Maritime Crime Analysis for 2014


    Members have faced a challenging security environment in recent years, with piracy, fraud and other maritime crime likely to pose further challenges in 2015.

    The Association is grateful to Dryad Maritime for contributing to this update. Maritime crime figures for 2014.

    Crime, fraud, piracy and security issues continue to present a very challenging safety environment for the shipping industry. In 2014 there were numerous events and issues which again focused attention on the need to prioritise safety at sea beyond the traditional risks encountered in the marine environment.

    These events included the conflict in Crimea and Eastern Ukraine, the continuation of the civil war in Syria, the rise of the Islamic State in Iraq and Syria, political instability and violence in Libya and Yemen as well as more violent piracy in the Gulf of Guinea. In 2014 there was also an Asian resurgence for pirate attacks, particularly focusing on the theft of petroleum products from smaller parcel carriers.

    Dryad Maritime have provided an overview of maritime crime figures for the year 2014, and the full report as well as infographics are available from their website. Highlights of the report include:

    Gulf of Guinea

    While there was an overall reduction in the number of incidents in 2014 compared to 2013, there was a significant increase in attacks involving kidnapping of crew. This was noted particularly in areas of the Nigerian Exclusive Economic Zone. This is expected to be a continuing trend in to 2015.

    Horn of Africa

    Somali piracy appears to have continued its significant decline in the last two years, but the situation on the ground which contributed to the problem remains relatively unchanged. If companies continue to utilise the resources and employ the practices that helped to contain piracy in this region then 2015 may present a similar picture to that of 2014.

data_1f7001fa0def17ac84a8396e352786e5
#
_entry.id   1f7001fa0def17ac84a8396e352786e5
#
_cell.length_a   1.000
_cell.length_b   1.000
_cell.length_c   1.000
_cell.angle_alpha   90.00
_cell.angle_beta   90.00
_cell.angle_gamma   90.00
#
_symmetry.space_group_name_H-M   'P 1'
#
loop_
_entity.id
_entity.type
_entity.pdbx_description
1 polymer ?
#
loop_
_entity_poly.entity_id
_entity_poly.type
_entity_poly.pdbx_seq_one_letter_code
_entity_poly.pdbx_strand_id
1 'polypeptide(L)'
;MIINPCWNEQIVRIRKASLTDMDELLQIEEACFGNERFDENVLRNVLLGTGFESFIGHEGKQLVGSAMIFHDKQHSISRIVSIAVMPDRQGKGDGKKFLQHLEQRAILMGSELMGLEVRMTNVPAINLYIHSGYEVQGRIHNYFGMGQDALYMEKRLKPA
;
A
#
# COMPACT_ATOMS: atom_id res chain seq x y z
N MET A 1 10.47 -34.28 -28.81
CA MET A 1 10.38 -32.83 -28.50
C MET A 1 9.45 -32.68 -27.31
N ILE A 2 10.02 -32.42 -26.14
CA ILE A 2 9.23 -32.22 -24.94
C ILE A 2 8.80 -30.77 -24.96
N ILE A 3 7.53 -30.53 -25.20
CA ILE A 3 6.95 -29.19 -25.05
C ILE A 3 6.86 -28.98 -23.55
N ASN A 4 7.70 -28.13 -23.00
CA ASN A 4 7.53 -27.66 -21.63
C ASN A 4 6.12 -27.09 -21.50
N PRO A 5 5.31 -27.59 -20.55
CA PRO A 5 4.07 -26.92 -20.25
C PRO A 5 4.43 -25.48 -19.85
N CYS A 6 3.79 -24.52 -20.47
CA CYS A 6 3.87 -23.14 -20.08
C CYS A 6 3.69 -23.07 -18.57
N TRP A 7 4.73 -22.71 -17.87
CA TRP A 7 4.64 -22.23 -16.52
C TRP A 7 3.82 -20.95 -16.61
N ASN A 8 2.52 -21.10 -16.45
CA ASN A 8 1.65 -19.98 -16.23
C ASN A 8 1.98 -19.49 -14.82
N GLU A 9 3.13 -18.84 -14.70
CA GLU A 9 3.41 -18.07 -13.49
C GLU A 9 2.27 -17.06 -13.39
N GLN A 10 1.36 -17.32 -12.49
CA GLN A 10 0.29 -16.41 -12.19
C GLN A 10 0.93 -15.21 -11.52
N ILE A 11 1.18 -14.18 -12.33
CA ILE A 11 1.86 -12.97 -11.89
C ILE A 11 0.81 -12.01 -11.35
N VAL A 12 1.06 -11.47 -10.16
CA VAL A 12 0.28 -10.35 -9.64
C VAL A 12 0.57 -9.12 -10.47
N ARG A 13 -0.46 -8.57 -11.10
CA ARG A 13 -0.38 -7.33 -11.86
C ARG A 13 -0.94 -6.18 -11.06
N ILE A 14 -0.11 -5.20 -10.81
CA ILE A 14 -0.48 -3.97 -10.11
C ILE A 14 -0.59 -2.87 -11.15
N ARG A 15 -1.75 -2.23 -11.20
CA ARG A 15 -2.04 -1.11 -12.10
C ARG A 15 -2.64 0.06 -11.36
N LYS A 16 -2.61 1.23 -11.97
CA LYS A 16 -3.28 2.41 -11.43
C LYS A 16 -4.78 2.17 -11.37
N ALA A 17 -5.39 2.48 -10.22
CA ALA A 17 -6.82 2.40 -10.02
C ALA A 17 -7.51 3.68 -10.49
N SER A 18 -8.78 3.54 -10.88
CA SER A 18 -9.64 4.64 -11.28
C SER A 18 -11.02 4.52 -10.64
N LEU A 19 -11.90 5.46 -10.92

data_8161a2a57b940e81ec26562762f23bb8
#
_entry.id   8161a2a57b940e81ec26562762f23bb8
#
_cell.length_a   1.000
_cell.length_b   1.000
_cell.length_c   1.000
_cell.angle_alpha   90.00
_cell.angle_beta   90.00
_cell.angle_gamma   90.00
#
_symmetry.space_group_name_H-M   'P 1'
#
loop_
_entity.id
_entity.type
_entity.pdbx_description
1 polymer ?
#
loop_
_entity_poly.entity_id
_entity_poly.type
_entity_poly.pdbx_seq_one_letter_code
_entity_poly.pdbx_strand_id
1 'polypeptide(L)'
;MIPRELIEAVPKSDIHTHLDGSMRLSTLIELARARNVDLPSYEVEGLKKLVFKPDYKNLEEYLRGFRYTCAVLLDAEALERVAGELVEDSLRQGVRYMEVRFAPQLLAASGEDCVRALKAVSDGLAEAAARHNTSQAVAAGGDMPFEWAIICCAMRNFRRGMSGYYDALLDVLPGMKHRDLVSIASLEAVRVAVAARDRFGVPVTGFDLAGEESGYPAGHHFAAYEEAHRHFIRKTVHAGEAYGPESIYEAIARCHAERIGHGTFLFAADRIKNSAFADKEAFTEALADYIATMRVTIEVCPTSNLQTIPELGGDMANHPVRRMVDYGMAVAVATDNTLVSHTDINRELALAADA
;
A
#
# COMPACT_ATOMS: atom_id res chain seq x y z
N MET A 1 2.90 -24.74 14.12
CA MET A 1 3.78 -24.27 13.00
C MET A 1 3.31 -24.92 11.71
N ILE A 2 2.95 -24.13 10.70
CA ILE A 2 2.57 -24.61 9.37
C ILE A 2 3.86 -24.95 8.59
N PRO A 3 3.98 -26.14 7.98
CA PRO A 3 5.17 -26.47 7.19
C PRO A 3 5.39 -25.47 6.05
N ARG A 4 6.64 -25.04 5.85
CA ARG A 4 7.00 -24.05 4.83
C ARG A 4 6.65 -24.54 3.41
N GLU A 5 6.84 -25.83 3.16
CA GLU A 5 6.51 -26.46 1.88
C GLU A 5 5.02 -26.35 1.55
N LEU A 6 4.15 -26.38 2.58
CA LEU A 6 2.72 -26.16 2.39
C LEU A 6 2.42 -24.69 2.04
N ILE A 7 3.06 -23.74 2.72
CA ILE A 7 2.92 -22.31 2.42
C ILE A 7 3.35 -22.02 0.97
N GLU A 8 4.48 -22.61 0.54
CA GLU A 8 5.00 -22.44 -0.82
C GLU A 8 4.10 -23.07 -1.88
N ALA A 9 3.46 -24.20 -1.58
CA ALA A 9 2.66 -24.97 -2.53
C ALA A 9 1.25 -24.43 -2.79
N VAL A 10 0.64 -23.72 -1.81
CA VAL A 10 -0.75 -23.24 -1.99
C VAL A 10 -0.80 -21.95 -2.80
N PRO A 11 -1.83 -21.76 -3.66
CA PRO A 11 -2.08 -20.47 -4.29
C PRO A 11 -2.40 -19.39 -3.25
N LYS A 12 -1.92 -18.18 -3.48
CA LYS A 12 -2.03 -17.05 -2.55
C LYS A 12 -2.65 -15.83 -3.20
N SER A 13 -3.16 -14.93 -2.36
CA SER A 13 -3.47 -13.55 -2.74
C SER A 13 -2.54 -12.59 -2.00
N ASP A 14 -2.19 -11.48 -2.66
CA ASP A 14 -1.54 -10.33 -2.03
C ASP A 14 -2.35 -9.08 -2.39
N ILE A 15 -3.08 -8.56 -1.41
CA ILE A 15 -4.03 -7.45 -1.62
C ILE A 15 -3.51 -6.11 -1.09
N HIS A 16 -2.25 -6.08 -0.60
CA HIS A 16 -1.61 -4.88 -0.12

Southeast Asia

    An area of concern, as 2014 saw a further double digit increase in reported maritime crime as compared to 2014. A significant contributor was the sudden spurt of hijacking attacks for fuel theft purposes. Theft and robbery issues also continue to be an issue in this part of the world.

    Risk management advice

    An appreciation of the nature of the risks faced by shipping, particularly the regional variations, as well as continued vigilance will be key to managing these risks.

    It would for instance be a risk to consider the issue of Gulf of Aden / Somali piracy to be resolved and longer a serious threat. Should discipline and commitment to deploying appropriate resources wane, then the pirates will be ready to exploit the situation and once again successfully capture vessels.

    Following the BMP 4, as well as other advice, continues to be highly recommended. Before and during each voyage, appropriate risk assessments need to be undertaken and the necessary resources employed to ensure that vessels maintain a sufficient level of readiness to deter and meet the risks they may face.

    Fully appreciating the usefulness of the ISPS Code in maintaining ship side security is also very important.

    Skuld has published detailed advice and information on these issues that will assist Members in managing these risks. (Ast)




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